The first aim of the miners after the breakdown of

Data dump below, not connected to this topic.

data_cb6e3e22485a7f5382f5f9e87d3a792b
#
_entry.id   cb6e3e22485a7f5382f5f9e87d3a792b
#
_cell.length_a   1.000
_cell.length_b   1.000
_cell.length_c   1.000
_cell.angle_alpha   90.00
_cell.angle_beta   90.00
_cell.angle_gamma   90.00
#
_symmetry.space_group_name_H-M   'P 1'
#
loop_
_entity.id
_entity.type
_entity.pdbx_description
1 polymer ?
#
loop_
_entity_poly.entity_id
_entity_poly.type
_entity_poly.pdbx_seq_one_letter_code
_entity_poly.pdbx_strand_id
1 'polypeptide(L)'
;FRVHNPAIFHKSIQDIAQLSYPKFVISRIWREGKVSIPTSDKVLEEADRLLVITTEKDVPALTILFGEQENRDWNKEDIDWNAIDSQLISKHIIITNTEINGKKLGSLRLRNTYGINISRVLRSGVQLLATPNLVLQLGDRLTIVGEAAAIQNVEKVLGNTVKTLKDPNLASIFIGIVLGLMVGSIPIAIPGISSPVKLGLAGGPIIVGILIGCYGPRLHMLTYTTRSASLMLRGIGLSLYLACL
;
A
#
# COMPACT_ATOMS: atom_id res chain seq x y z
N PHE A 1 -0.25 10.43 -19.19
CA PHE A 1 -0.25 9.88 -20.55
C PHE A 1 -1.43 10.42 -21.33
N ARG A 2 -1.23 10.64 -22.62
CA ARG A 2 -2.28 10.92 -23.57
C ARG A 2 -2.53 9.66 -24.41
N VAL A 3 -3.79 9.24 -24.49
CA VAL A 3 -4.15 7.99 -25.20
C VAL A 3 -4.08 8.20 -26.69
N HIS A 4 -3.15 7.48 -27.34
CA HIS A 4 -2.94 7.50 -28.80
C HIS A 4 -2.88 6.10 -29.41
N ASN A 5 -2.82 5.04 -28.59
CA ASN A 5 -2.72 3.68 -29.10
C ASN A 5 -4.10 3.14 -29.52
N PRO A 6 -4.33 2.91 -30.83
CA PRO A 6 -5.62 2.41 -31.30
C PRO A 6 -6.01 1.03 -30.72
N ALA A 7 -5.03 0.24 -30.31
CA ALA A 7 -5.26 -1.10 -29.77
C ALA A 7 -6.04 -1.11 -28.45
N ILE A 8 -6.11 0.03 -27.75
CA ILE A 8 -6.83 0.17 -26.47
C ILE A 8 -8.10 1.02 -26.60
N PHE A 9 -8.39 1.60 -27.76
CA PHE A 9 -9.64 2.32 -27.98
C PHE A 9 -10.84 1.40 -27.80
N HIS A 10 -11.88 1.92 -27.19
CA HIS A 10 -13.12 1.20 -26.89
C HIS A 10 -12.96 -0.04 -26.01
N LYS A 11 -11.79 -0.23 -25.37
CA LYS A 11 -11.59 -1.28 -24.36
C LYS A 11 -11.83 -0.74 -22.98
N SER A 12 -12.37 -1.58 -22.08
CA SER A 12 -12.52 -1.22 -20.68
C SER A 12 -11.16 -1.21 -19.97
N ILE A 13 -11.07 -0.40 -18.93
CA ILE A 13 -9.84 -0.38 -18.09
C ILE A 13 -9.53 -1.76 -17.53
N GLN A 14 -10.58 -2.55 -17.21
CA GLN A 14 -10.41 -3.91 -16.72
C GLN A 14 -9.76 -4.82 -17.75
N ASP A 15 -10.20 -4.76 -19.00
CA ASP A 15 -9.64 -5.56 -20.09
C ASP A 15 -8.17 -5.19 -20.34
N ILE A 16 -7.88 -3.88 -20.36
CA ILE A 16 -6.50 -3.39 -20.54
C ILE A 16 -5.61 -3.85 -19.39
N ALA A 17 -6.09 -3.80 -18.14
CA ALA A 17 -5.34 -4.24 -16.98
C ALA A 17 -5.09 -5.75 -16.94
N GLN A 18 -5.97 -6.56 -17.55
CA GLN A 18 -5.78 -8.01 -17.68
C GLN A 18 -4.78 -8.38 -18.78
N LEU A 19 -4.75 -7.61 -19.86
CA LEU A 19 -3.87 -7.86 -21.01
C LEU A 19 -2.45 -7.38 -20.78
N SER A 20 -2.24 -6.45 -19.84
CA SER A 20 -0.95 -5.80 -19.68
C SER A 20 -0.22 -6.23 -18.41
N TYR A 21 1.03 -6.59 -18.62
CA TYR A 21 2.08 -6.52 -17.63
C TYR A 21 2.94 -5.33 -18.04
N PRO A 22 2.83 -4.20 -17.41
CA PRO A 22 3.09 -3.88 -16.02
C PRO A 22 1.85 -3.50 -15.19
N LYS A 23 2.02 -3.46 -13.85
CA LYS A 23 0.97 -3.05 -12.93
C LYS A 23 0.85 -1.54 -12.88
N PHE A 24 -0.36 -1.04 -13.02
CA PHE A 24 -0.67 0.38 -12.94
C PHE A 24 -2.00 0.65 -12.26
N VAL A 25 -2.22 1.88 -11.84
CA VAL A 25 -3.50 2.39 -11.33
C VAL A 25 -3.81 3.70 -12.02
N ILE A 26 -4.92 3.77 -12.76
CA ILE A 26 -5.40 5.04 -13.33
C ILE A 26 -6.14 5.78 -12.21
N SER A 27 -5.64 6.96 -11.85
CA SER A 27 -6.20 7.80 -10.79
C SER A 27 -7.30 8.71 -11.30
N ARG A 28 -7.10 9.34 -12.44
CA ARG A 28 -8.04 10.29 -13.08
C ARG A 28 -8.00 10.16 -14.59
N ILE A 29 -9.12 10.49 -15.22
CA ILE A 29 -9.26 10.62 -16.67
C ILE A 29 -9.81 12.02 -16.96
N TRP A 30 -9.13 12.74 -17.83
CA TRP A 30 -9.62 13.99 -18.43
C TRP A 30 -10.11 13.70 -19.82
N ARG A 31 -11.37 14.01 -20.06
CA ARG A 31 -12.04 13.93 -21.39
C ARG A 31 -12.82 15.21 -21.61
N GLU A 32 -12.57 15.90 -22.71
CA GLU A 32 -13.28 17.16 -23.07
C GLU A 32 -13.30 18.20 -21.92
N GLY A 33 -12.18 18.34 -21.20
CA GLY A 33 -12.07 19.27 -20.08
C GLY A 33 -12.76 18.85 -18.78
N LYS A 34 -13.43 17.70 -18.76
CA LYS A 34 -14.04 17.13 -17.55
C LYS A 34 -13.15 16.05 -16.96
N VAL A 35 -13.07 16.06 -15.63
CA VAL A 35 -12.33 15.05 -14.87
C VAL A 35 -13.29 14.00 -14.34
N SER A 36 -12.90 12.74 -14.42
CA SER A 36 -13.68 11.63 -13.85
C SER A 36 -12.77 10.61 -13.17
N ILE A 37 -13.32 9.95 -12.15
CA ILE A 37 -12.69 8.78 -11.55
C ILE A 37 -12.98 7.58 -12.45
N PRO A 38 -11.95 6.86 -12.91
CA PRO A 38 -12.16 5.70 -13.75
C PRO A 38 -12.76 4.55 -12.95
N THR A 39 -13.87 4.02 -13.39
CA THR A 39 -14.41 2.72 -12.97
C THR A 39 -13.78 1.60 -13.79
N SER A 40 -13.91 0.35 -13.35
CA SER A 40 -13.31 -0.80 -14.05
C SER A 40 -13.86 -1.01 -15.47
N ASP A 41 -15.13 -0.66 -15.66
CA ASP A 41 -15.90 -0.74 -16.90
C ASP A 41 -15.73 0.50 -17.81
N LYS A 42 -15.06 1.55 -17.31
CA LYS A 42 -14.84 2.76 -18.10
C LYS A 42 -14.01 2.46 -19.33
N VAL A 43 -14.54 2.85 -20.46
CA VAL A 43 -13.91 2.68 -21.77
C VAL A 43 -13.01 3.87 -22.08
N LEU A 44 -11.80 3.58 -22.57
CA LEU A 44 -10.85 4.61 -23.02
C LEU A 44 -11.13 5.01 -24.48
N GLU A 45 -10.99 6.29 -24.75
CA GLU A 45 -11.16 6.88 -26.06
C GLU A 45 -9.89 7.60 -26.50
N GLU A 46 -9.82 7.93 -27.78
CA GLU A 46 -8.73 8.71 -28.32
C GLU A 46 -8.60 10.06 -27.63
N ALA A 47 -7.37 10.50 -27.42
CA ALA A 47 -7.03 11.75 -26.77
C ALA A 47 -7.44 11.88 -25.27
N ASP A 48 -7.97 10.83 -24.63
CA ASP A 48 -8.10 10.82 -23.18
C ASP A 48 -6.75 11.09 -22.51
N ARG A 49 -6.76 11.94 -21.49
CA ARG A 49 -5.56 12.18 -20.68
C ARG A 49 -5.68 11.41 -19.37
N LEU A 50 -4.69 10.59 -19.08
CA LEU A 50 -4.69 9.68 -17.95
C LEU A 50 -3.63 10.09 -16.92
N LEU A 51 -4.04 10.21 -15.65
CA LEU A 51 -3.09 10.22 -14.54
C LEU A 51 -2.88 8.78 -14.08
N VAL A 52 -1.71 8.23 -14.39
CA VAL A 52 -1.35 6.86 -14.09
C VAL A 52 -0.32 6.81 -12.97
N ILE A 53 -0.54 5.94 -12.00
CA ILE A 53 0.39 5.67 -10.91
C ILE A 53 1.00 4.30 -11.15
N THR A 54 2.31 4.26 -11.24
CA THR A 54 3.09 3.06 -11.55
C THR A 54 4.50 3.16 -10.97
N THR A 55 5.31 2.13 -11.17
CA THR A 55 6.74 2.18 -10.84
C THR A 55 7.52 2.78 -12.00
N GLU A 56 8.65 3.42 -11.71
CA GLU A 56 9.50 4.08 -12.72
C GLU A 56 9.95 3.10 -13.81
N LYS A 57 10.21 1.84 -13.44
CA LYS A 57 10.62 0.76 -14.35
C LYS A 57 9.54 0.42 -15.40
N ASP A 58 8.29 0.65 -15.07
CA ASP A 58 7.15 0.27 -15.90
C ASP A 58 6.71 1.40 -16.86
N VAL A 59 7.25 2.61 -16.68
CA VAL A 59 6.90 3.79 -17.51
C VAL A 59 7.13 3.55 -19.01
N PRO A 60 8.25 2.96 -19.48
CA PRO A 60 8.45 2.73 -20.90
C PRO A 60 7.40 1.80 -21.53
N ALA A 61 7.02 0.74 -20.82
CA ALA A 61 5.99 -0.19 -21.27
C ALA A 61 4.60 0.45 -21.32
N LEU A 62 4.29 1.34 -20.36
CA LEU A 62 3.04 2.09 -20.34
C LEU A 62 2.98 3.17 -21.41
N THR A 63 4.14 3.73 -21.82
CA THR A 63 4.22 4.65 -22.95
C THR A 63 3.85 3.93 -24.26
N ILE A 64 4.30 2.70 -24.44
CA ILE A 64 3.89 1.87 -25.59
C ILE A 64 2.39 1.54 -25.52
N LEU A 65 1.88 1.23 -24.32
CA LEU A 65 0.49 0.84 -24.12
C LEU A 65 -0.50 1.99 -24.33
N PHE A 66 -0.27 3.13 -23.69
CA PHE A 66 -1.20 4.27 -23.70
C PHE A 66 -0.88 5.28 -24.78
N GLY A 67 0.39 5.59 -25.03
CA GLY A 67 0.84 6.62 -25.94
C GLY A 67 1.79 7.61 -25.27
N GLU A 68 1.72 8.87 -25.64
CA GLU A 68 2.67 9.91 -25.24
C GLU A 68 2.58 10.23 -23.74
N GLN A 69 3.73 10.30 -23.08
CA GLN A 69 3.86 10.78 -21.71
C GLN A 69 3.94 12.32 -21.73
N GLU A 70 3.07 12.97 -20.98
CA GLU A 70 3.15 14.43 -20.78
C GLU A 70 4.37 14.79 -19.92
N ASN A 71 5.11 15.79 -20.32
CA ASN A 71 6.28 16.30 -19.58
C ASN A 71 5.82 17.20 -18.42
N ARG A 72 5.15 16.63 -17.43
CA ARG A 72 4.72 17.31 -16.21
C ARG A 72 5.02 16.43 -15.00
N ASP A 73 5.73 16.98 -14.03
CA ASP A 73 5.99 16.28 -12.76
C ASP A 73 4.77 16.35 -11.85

last Saturday was to persuade the Government, some- how or other and in spite of the Act, to apply force to the owners—to make them act on the suggestion of the National Board. We wonder whether the miners have reflected upon what that demand involves. If they want the recommendations of the National Board to have the force of law they cannot possibly contract-out of any compulsion which might be applied to themselves from the same source. They were really inviting the Government to institute what would amount to a system of compulsory arbitration—a system which has worked_ very poorly in Australia and has always been shunned for good reasons in this country by both employers and employed. It is particularly surprising that the miners should have asked for such a thing, as it was the element of compulsion in the Samuel Report of 1926 which prevented them from accepting Sir Herbert Samuel's solution. Had they accepted it the Coal Strike would have been ended quickly and there would have been no General Strike.